eVTOL Air Taxis – Everything You Need To Know

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eVTOL (electric vertical takeoff and landing) air taxis have been touted as the future of urban transportation. Many companies, both emerging start-ups and established manufacturers, are developing eVTOL vehicles which are expected to hit the market in just a matter of years. What does the future hold for eVTOL?

eVTOL air taxis may be an everyday sight in the next decade. Photo: Getty Images

Point-to-point urban transportation

While eVTOL technology has been earmarked for heavier aircraft in the future, presently the technology is most suited to shorter, point-to-point trips. As implied by the name, eVTOL aircraft takeoff much like a helicopter without requiring a runway, making them ideal for densely populated urban areas.

Fuelled by electric power, eVTOL vehicles are considered a quiet, low-emission form of transportation that will revolutionize how we travel. With road congestion, overstretched public transport networks and other transportation issues plaguing many urban areas globally, eVTOL air taxis can provide quick, direct and clean mobility.

Eve Air Mobility eVTOL
Electric air taxis can offer cleaner and quieter aviation mobility. Photo: Eve

For example, rideshare giant Uber has calculated that a two-hour crawl through peak Sao Paulo traffic would be shortened to a swift 18-minute ride by eVTOL. Other electric air taxis have been marketed as being ‘100 times quieter than conventional aircraft.’ In terms of pricing, models suggest that air taxis will cost roughly the same as existing rideshare services per mile.

According to Deloitte,

“Driven by a series of technological and social trends, from ridesharing and bikesharing to electric and autonomous vehicles and beyond, the future of mobility could ultimately create a more integrated transportation system that is faster, cheaper, cleaner, and safer than today’s.”

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Who are the big eVTOL players?

Many companies are understandably interested in this emerging tech, including leading airlines. The big aerospace manufacturers, Boeing and Airbus, are heavily involved in eVTOL development. Airbus has its single-seat Vahana and four-seat CityAirbus concepts in the works. Boeing is even working with luxury carmaker Porsche to develop a high-end eVTOL vehicle.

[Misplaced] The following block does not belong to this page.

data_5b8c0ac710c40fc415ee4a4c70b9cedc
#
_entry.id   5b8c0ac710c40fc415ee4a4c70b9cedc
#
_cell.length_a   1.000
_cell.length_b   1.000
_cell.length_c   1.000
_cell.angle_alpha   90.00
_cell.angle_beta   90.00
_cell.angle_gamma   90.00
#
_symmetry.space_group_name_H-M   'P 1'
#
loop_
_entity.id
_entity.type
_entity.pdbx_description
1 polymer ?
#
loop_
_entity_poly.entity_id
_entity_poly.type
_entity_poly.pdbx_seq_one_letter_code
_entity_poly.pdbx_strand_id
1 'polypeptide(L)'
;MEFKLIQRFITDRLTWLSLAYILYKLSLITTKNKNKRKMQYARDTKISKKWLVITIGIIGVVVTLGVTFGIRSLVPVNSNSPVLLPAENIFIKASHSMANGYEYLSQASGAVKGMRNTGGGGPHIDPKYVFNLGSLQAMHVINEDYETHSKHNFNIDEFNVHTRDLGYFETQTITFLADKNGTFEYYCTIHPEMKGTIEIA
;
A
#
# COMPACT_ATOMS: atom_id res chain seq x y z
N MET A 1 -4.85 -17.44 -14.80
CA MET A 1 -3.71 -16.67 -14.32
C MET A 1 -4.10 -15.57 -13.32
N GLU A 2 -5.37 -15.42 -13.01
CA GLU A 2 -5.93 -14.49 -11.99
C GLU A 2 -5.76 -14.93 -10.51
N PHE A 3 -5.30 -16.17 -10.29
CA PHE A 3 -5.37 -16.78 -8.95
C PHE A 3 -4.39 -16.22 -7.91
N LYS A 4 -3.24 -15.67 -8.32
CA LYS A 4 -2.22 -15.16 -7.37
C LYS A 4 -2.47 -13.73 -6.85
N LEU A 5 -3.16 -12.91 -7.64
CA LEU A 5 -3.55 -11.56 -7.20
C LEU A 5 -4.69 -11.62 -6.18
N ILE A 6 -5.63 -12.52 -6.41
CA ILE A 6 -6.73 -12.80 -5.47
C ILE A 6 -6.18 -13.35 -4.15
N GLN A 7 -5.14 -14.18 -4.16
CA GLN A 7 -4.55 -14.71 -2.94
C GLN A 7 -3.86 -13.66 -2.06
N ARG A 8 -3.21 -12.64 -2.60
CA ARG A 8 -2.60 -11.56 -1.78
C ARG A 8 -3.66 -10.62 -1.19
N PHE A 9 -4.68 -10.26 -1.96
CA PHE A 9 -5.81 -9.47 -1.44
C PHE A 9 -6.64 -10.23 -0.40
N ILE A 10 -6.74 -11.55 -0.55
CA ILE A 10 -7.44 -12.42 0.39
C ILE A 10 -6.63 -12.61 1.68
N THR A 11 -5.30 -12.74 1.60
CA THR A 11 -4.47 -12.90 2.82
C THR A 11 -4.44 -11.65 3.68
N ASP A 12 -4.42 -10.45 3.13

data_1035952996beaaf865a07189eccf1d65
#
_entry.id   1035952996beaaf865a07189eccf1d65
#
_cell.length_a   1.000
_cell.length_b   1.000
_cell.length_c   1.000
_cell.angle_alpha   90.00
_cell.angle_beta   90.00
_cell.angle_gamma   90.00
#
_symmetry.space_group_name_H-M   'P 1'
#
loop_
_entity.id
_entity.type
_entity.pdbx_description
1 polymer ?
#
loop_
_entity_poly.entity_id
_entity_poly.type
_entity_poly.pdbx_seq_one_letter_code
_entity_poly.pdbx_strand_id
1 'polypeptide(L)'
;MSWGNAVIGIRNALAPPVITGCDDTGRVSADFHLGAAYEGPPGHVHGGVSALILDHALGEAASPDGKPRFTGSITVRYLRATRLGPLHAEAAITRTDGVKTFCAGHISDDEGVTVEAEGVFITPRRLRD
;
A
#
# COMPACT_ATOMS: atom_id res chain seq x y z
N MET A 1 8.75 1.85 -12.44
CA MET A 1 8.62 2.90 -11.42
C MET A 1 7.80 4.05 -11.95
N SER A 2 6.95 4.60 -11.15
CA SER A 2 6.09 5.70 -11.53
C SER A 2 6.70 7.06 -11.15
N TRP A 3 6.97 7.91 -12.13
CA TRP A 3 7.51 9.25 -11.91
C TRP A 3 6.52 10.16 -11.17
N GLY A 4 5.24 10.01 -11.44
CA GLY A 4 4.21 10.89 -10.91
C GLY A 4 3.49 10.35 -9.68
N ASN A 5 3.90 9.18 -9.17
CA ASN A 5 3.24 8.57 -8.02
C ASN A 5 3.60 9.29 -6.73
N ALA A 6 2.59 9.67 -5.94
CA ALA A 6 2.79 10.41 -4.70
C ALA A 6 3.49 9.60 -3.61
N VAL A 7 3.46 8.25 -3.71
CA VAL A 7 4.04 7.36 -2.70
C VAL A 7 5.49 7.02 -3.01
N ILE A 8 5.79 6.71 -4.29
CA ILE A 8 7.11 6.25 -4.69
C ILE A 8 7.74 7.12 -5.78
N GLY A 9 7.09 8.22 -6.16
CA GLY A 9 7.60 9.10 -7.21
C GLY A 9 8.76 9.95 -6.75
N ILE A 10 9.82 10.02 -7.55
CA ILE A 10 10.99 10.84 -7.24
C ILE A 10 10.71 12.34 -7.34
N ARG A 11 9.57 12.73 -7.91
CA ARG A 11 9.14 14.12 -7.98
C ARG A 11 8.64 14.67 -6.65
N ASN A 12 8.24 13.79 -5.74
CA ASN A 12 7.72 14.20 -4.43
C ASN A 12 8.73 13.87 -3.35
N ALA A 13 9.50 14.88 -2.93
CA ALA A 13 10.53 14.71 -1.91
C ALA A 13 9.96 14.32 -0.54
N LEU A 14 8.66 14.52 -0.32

Uber established Uber Elevate back in 2016 to develop a vehicle for aerial rideshare services. The company sold Uber Elevate in December 2020 to another aviation company, Joby Aviation. Joby Aviation has teamed up with car manufacturer Toyota to develop another air taxi service. This service will involve five-seater eVTOL air taxis with a range of 150 miles and top speeds of up to 200 mph.

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United Airlines, Archer, Flying Taxi
Archer’s eVTOL should be operating its first commercial flights in 2024. Photo: Archer

Several airlines are also exploring the technology, often in partnership with start-ups. Earlier this year, United Airlines announced its partnership with air mobility firm Archer to develop eVTOL vehicles. The plan is to design short-haul electric air taxis for dense urban environments, most likely to transport United passengers between cities and airports. Archer is working on its own eVTOL vehicle, which it hopes to roll out in Los Angeles by 2024.

What challenges does eVTOL face?

According to Deloitte, six key challenges must be addressed before eVTOL air taxis go mainstream:

  • Safety: Establishing an operational and mechanical safety record.
  • Infrastructure: Constructing vertiports, takeoff and landing zones, charging stations, etc…
  • Air Traffic Management: Integrating eVTOL air traffic management with other systems.
  • Technological Maturity: Creating safe and efficient tech such as collision systems, energy management and artificial intelligence.
  • Psychological Barriers: Achieving popular support for unmanned aerial flight.
  • Regulations: A regulatory framework such as airworthiness certifications and pilot’s licenses.
UPS eVTOL
UPS is hoping to introduce an eVTOL delivery vehicle by 2024. Photo: UPS

In terms of expanding eVTOL technology for longer trips and larger aircraft, battery capacity is still a major hurdle. Companies looking to operate air taxi services will also have to front large expenses on infrastructures such as landing zones and vertiports.

On the plus side, the FAA released its first concept of operations for air mobility in 2020, a large stride closer to making eVTOL air taxis a reality. This early roadmap for eVTOL operations plans to establish ‘UAM corridors’ within cities that allow air taxis to travel without relying on air traffic control.

What do you think of the eVTOL air taxi concept? Do you think it will become a common part of transport within the next decade? Let us know your thoughts in the comments.

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